Another surviving sea lion also was being cared for at SeaWorld, Koontz said.

Separately, wildlife workers have managed to keep alive nine pelicans, one western grebe and a sea elephant that were streaked with oil, Settle said.

The full extent of the toll on wildlife has not been determined, and experts fear the oiled birds and marine mammals found to date may represent only the tip of a potential calamity.

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Arctic Shipping Could Increase CO2 Emissions

By Wendy Laursen 2015-05-22 20:13:41

Increased use of the Northern Sea Route is expected to slightly increase CO2 emissions. Although the much shorter shipping distances will reduce the emissions associated with water transportation, these gains are offset by a combination of higher trade volumes and a shift to emission-intensive production in Northeast Asia.

That’s one of the predictions made in the report Melting Ice Caps and the Economic Impact of Opening the Northern Sea Route released by the CPB Netherlands Bureau for Economic Policy Analysis.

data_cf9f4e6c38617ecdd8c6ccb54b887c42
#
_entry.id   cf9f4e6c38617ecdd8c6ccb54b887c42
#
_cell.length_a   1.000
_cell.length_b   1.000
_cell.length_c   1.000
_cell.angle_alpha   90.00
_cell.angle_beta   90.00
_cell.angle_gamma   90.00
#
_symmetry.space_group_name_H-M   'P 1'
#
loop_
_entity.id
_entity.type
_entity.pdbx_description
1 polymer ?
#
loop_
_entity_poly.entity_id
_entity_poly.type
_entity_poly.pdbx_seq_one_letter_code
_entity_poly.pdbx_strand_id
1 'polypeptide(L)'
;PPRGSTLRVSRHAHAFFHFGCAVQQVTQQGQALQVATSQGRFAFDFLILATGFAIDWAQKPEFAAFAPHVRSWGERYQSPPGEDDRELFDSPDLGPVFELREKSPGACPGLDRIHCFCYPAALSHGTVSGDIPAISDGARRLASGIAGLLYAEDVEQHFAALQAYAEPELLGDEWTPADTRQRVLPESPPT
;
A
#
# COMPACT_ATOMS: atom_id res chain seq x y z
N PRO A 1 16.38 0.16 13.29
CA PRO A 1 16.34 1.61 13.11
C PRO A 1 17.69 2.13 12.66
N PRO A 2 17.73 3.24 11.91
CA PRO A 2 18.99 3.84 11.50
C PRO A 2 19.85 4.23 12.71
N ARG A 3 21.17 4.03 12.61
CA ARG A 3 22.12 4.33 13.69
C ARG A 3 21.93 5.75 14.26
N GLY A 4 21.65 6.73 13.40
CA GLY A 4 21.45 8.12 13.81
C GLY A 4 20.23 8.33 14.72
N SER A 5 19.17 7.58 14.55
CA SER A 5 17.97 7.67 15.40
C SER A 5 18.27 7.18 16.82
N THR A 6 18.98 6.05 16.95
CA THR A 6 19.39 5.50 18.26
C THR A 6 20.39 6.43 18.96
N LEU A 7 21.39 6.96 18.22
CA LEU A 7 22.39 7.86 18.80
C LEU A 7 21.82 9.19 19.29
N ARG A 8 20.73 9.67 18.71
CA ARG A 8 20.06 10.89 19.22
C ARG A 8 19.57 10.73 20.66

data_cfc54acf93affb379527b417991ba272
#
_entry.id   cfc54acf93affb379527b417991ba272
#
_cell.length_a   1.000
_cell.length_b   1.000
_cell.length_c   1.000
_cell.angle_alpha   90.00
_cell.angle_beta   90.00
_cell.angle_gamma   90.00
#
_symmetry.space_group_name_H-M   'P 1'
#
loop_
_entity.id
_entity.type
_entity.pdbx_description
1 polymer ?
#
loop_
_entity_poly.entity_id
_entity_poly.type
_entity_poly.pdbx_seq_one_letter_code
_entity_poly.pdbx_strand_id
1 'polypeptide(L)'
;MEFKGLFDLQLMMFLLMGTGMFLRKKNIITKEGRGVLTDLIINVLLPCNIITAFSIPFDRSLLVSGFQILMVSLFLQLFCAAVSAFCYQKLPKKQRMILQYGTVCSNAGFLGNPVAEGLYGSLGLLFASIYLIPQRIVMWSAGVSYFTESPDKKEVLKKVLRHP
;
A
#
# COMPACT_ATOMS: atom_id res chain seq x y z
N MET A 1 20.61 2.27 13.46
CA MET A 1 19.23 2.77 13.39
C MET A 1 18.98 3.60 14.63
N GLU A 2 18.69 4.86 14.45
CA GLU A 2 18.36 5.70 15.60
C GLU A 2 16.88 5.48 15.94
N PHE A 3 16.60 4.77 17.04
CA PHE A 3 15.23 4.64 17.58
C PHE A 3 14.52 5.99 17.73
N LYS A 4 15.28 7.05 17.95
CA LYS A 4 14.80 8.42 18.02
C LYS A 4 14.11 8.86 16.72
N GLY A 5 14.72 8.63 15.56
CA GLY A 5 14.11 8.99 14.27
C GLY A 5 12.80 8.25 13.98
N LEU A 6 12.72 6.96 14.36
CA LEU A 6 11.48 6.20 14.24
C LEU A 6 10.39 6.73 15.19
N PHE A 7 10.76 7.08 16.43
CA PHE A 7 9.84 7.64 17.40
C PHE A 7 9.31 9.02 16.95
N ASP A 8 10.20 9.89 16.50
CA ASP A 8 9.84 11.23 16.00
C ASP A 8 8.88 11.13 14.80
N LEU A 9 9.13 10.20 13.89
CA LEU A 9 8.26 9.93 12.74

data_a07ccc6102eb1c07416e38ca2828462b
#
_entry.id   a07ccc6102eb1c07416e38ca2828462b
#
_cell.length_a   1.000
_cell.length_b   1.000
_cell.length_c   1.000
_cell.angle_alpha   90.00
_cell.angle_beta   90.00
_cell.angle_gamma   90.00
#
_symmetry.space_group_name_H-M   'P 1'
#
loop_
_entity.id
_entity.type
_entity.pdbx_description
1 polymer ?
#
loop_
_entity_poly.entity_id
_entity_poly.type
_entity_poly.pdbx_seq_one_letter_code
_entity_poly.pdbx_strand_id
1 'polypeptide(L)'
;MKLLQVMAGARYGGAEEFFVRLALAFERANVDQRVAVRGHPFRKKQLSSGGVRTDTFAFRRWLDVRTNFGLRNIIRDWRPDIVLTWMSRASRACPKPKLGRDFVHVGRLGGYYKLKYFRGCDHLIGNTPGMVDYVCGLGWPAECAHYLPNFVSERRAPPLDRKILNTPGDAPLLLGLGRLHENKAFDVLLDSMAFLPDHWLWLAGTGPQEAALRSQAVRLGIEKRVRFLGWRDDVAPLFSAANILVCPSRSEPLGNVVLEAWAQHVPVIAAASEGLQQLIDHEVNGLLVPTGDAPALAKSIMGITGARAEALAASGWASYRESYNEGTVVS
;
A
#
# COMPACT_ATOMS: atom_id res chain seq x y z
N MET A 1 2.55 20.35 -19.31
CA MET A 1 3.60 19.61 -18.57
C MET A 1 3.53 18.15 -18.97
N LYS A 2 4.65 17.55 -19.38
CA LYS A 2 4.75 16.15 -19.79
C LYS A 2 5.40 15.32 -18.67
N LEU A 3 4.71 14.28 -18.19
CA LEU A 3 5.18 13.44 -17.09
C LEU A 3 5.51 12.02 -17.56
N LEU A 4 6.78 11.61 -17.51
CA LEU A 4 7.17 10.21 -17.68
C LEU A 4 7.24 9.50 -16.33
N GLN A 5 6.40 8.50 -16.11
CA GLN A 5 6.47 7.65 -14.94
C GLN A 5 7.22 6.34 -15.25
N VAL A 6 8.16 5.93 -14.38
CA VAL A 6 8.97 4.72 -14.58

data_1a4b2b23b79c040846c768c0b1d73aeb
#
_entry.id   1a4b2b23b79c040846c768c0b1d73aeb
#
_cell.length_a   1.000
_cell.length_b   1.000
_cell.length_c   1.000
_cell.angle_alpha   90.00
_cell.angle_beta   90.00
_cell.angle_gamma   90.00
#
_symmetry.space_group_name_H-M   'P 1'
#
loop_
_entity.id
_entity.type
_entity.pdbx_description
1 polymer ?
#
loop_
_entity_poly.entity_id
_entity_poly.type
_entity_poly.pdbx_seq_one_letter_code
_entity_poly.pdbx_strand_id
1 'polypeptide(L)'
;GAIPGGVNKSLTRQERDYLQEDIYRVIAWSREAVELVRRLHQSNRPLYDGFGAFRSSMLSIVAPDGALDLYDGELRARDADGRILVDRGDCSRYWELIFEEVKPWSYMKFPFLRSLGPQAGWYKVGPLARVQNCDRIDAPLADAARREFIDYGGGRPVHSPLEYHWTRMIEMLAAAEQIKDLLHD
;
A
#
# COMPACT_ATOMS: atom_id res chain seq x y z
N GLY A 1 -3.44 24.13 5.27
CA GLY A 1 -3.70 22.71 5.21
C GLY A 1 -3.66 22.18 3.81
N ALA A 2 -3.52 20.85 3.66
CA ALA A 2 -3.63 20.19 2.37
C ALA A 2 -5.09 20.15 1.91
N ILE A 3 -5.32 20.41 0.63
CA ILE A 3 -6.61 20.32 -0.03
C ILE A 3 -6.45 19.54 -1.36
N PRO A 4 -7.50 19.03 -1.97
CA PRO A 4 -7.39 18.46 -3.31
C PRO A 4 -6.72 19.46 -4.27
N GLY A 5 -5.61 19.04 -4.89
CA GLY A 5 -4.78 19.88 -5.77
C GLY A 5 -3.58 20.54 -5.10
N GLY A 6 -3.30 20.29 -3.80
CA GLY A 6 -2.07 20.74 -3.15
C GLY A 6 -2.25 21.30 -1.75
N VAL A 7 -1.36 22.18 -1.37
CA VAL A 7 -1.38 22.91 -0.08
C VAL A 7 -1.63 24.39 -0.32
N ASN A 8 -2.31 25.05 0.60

The report authors predict an increase in global emissions of 14.2 million MT CO2 – an amount comparable to the annual emissions of a small country such as Latvia or Lithuania.

The report predicts that the shorter shipping distances offered by the Northern Sea Route (NSR) could be associated with substantial reductions in trade costs between two major economic regions: Northeast Asia and Northwestern Europe. As a result an increase the trade flows between both regions could increase by around 10 percent, making the NSR into one of the busiest global trading routes.

Roughly eight percent of world trade is transported through the Suez Canal and the report authors estimate that two-thirds of this volume will be re-routed over the shorter Arctic route. The NSR also implies a large volume of trade diversion that will have a negative economic impact on South and East Europe, states the report.